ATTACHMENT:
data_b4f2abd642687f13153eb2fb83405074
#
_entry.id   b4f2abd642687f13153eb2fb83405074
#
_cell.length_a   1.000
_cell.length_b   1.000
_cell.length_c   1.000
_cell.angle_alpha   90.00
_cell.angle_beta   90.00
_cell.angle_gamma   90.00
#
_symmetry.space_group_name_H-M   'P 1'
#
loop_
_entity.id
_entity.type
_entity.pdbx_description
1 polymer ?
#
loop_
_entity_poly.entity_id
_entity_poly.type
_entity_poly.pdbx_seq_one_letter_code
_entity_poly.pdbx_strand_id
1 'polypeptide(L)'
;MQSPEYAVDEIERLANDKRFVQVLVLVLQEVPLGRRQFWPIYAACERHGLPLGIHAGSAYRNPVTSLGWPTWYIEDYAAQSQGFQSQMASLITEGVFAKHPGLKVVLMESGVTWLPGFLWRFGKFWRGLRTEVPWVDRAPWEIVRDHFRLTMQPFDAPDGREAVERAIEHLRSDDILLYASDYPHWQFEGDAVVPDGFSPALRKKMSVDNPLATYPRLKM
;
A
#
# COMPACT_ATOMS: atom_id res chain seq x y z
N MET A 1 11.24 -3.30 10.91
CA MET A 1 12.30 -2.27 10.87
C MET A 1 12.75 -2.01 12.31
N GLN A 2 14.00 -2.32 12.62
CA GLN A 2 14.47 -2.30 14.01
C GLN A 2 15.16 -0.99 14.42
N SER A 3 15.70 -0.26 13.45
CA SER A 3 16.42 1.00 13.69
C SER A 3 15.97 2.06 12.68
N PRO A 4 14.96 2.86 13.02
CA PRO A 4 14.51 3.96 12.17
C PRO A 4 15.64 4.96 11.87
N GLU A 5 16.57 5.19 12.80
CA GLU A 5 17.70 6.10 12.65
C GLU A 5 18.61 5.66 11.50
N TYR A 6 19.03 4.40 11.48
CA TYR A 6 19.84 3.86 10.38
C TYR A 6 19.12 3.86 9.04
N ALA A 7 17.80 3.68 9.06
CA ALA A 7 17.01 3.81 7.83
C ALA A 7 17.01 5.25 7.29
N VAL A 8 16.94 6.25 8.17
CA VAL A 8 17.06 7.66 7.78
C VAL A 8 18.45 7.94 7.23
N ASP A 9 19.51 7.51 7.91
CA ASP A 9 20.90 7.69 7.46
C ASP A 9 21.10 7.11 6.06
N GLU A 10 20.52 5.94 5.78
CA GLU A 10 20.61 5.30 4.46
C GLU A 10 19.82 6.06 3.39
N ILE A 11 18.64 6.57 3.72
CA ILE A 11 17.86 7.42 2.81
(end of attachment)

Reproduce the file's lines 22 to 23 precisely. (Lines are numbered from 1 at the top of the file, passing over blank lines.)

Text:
_entity_poly.type
_entity_poly.pdbx_seq_one_letter_code